UPDATED 19:38 EDT / FEBRUARY 06 2019

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Microsoft joins the OpenChain Project to push open-source software licensing standards

Microsoft Corp. wants to support more standardization of open-source software licensing, so today it’s putting its weight behind the OpenChain Project as its latest platinum member.

Microsoft joins other platinum members that include Google LLC, Arm Holdings Ltd. and Facebook Inc., as well as GitHub Inc., which Microsoft acquired last year.

The OpenChain Project was set up to bring more clarity to the world of open-source software licenses. Open-source software has revolutionized the way in which companies build the technology they need to run their businesses, but licensing issues remain a big headache for their legal teams. In a constant state of panic over potential litigation issues, businesses need assurances that the open source they use is in compliance with whatever rules govern its use.

“A key part of doing open source right is being able to trust that the code you receive complies with its open source licenses,” Microsoft Assistant General Counsel David Rudin wrote in a blog post announcing the move. “It’s a deceptively hard problem and one that Microsoft is working with the community to address.”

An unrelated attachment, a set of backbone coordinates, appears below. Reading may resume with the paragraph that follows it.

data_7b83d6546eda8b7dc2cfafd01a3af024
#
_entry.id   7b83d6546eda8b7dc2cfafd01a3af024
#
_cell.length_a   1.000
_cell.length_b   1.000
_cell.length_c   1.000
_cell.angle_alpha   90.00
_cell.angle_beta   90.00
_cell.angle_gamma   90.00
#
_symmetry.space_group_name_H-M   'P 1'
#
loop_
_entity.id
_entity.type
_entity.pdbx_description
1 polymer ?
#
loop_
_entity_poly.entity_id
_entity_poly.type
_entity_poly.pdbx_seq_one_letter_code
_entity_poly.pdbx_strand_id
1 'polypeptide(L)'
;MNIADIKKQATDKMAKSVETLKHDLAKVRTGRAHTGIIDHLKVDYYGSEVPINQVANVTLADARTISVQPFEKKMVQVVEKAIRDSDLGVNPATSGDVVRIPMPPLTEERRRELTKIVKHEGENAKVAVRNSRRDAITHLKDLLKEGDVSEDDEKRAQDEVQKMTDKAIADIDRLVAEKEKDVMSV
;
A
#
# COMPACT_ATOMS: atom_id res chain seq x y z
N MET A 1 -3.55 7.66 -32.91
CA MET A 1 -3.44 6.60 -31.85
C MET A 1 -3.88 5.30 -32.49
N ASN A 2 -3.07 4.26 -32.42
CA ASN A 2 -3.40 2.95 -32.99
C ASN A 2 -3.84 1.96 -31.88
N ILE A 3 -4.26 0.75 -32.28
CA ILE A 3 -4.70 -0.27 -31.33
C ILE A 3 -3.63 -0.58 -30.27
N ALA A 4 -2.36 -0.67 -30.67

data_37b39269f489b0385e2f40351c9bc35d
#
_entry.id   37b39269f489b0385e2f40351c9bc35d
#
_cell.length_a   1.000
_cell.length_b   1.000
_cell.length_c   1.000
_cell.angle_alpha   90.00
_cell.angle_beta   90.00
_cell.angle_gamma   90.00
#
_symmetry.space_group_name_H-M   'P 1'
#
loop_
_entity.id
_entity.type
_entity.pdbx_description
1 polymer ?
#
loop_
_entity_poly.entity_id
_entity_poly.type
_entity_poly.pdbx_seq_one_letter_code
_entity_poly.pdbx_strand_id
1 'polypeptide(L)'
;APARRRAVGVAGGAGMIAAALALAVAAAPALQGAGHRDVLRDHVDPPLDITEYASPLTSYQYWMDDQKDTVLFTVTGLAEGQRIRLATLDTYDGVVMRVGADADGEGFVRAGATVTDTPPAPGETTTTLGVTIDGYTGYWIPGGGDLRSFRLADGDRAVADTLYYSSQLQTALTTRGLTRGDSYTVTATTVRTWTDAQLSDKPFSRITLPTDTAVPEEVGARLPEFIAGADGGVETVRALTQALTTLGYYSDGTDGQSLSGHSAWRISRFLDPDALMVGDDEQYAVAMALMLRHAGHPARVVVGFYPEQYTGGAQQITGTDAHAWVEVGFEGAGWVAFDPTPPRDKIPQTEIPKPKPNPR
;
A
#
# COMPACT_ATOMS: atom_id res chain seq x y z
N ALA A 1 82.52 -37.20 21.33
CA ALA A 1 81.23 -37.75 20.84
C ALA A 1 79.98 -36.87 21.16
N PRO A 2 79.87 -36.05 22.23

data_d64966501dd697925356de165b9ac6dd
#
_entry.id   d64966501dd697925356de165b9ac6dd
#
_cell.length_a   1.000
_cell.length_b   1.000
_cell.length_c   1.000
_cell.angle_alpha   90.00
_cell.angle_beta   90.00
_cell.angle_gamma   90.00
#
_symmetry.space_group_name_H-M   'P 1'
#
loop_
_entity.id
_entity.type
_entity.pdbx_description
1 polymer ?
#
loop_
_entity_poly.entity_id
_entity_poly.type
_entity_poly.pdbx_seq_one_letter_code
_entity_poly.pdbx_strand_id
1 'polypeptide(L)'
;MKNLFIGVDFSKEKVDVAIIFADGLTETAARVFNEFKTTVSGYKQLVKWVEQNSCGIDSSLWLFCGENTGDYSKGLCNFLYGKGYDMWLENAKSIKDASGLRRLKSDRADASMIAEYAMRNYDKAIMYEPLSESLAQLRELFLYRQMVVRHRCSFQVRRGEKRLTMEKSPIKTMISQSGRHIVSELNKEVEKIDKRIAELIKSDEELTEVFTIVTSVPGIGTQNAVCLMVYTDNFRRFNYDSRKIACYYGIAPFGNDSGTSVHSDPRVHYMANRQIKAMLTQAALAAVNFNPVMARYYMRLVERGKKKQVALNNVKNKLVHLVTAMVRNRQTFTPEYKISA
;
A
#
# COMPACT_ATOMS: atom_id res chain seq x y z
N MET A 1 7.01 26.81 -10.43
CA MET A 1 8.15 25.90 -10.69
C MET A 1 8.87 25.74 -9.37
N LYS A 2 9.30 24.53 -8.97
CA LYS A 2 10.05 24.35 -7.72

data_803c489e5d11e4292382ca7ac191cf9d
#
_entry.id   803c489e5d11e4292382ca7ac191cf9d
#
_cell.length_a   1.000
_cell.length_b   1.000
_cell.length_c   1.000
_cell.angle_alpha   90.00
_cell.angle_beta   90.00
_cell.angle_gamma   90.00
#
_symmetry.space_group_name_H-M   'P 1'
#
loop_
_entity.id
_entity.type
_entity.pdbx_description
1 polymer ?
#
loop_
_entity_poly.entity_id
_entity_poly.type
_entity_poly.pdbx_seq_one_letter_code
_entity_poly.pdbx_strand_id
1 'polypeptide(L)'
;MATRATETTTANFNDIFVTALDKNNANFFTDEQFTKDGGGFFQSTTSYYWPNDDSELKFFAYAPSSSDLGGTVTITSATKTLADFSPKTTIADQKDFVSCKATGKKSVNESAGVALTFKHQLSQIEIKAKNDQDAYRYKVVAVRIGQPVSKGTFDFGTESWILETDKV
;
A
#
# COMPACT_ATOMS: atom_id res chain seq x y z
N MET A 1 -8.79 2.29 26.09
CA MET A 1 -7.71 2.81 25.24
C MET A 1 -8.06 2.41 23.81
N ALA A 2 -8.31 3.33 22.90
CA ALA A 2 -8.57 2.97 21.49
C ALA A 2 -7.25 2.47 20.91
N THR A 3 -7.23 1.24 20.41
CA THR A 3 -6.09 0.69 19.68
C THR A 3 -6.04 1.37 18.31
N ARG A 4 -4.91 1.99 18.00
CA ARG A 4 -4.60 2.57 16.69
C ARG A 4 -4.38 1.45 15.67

OpenChain was set up to introduce common standards around the way companies declare their open-source efforts are compliant with licensing standards. Ensuring compliance can be an exceptionally difficult task. OpenChain provides a specification plus processes, policies and training that companies need to manage their open-source license compliance so it becomes more efficient, understandable and predictable for participants of the software supply chain.

Now that it’s a member of OpenChain, Microsoft will help to create best practices and define new standards for compliance. That should provide its customers with even greater choices about the software they use, OpenChain officials said.

Microsoft’s decision to join OpenChain is yet another sign of its willingness to embrace open-source software following years of adamantly opposing any such notions.

Analyst Holger Mueller of Constellation Research Inc. said it’s good to see Microsoft joining the OpenChain initiative as the delivery and support mechanisms for open source software, standards and procedures are becoming more critical than ever.

“Large software vendors need to put their weight behind initiatives that provide some order to open source,” Mueller said. “Today it is Microsoft’s turn to support the OpenChain project, but it will be more interesting to follow what other enterprise software giants will do. Adobe, Cisco, Facebook and Google are already sponsors, the question is what will Amazon, Dell, IBM, Oracle, and others do next?”

Image: OpenChain

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